Alcohol Counseling Reflects Higher Quality of Primary Care
Richard Saitz, MD, MPH1,2,3, Nicholas J. Horton, ScD6, Debbie M. Cheng, ScD1,4,
and Jeffrey H. Samet, MD, MA, MPH1,5
1Clinical Addiction Research and Education (CARE) Unit, Section of General Internal Medicine, Boston Medical Center and Boston University
School of Medicine, Boston, MA, USA;2Youth Alcohol Prevention Center, Boston University School of Public Health, Boston, MA, USA;
3Department of Epidemiology, Boston University School of Public Health, Boston, MA, USA;4Department of Biostatistics, Boston University
School of Public Health, Boston, MA, USA;5Department of Social and Behavioral Sciences, Boston University School of Public Health, Boston,
MA, USA;6Department of Mathematics and Statistics, Smith College, Northampton, MA, USA.
BACKGROUND: Some primary care physicians do not
conduct alcohol screening because they assume their
patients do not want to discuss alcohol use.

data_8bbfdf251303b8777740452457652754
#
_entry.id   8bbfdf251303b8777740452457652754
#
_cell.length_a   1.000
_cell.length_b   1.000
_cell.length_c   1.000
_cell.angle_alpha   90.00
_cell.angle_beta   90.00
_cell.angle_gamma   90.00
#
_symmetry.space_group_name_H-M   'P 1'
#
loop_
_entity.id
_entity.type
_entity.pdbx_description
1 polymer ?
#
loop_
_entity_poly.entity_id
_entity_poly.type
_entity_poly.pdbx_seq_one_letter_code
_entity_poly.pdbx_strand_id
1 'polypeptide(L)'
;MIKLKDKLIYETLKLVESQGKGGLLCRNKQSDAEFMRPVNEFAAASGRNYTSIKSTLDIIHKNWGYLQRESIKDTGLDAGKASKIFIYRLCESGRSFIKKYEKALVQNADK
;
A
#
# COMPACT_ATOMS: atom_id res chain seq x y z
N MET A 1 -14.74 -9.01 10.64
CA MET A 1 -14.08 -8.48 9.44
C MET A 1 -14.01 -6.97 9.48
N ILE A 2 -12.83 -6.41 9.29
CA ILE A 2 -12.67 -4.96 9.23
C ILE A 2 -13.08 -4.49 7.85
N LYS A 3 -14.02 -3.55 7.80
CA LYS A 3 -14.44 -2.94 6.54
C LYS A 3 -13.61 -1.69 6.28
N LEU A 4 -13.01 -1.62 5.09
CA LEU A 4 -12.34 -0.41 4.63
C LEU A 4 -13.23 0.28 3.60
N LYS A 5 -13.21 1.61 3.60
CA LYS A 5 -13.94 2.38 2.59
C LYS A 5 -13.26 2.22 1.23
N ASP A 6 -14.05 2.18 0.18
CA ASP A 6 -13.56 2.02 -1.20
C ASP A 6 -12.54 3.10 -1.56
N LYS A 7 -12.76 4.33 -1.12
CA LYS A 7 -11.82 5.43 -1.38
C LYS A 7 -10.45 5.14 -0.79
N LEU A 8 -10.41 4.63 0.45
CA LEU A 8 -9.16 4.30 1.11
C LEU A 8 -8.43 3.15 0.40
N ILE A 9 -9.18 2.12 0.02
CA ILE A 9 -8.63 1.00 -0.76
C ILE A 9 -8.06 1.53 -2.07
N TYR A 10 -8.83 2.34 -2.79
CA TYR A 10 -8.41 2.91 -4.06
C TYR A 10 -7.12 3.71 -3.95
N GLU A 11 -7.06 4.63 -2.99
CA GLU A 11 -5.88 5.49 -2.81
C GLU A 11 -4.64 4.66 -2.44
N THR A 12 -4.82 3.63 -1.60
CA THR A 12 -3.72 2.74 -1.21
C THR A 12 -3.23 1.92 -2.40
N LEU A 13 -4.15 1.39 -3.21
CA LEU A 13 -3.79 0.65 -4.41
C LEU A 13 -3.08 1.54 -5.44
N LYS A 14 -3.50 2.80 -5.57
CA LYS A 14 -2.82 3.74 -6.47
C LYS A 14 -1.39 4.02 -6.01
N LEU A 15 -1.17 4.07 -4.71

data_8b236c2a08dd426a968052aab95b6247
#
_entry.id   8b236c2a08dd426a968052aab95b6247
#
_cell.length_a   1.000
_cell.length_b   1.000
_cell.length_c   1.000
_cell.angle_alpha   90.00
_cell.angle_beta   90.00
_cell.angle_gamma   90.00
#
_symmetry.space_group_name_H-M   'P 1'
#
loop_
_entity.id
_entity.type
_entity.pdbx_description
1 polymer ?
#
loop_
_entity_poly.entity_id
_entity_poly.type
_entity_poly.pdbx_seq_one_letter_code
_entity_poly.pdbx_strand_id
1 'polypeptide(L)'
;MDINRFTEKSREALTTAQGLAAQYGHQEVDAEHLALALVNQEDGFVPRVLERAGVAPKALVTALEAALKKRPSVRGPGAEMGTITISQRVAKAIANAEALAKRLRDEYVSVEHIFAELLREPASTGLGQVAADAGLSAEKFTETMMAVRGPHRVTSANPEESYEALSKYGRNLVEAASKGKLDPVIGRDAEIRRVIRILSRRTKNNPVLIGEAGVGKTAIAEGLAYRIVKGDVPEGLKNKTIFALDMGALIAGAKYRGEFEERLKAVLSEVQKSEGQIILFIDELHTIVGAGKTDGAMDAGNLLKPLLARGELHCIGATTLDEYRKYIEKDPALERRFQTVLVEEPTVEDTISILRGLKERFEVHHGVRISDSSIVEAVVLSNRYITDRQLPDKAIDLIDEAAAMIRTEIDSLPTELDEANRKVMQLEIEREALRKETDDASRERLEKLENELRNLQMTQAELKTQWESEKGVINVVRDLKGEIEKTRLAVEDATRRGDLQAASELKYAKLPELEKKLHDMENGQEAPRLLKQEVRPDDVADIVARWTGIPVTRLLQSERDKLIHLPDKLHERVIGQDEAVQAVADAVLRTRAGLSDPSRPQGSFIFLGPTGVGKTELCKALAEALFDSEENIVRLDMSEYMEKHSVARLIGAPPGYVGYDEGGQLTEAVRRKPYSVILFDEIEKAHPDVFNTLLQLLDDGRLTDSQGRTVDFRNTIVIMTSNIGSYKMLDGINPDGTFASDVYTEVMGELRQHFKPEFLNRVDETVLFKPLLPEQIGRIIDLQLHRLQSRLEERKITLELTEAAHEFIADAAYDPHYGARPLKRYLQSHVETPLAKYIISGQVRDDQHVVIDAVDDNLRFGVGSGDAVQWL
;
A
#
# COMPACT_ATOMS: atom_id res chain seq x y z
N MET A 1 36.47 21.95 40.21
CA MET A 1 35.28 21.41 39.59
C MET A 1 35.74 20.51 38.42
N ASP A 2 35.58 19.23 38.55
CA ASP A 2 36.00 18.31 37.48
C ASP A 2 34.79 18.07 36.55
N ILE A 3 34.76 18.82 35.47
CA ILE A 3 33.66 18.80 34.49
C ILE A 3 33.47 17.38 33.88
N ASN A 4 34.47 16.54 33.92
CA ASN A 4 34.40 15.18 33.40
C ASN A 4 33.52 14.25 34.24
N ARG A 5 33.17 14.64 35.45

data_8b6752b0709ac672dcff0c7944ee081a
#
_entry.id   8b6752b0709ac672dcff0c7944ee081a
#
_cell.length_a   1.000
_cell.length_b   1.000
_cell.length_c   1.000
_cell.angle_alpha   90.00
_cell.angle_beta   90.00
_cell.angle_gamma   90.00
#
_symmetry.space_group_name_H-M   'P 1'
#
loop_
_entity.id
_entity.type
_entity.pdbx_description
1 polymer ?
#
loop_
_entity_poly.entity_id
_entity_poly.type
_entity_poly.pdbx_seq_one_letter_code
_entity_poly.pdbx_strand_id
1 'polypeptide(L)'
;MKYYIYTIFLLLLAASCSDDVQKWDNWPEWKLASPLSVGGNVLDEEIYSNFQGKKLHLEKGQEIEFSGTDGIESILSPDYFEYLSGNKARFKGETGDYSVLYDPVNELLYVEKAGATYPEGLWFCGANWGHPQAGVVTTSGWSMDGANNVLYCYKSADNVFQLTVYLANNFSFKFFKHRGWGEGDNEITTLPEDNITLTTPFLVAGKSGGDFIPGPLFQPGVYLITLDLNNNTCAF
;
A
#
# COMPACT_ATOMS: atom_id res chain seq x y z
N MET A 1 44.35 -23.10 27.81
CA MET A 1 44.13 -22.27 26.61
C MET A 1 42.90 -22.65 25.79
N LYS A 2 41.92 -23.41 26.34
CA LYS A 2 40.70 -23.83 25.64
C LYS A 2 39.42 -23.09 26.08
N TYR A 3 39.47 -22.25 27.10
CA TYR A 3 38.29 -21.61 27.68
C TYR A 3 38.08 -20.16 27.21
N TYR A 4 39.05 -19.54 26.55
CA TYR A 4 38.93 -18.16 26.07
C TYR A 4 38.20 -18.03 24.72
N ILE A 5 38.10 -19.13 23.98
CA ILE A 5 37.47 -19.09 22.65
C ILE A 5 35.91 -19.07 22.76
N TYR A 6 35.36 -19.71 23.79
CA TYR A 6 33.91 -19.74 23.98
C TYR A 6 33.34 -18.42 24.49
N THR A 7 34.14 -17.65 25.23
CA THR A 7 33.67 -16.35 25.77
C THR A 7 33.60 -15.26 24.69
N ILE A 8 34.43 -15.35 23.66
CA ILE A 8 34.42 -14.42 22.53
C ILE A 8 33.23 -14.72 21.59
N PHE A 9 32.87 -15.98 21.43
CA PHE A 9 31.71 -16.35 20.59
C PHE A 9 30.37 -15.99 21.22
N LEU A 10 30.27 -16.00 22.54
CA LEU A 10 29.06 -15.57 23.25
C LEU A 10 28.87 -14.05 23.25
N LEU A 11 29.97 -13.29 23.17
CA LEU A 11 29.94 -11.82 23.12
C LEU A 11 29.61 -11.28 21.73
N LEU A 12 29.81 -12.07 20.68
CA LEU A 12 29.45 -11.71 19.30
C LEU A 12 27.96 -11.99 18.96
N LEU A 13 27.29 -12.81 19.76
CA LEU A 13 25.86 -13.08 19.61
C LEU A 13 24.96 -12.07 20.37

OBJECTIVES: To assess whether (1) alcohol counseling
can improve patient-perceived quality of primary care,
and (2) higher quality of primary care is associated with
subsequent decreased alcohol consumption.
DESIGN: A prospective cohort study.
SUBJECTS: Two hundred eighty-eight patients in an
academic primary care practice who had unhealthy
MEASUREMENTS: The primary outcome was quality of
care received [measured with the communication,
whole-person knowledge, and trust scales of the Primary
Care Assessment Survey (PCAS)]. The secondary out-
come was drinking risky amounts in the past 30 days
(measured with the Timeline Followback method).
RESULTS: Alcohol counseling was significantly associ-
ated with higher quality of primary care in the areas of
communication (adjusted mean PCAS scale scores: 85
vs. 76) and whole-person knowledge (67 vs. 59). The
quality of primary care was not associated with drink-
ing risky amounts 6 months later.
CONCLUSIONS: Although quality of primary care may
not necessarily affect drinking, brief counseling for
unhealthy alcohol use may enhance the quality of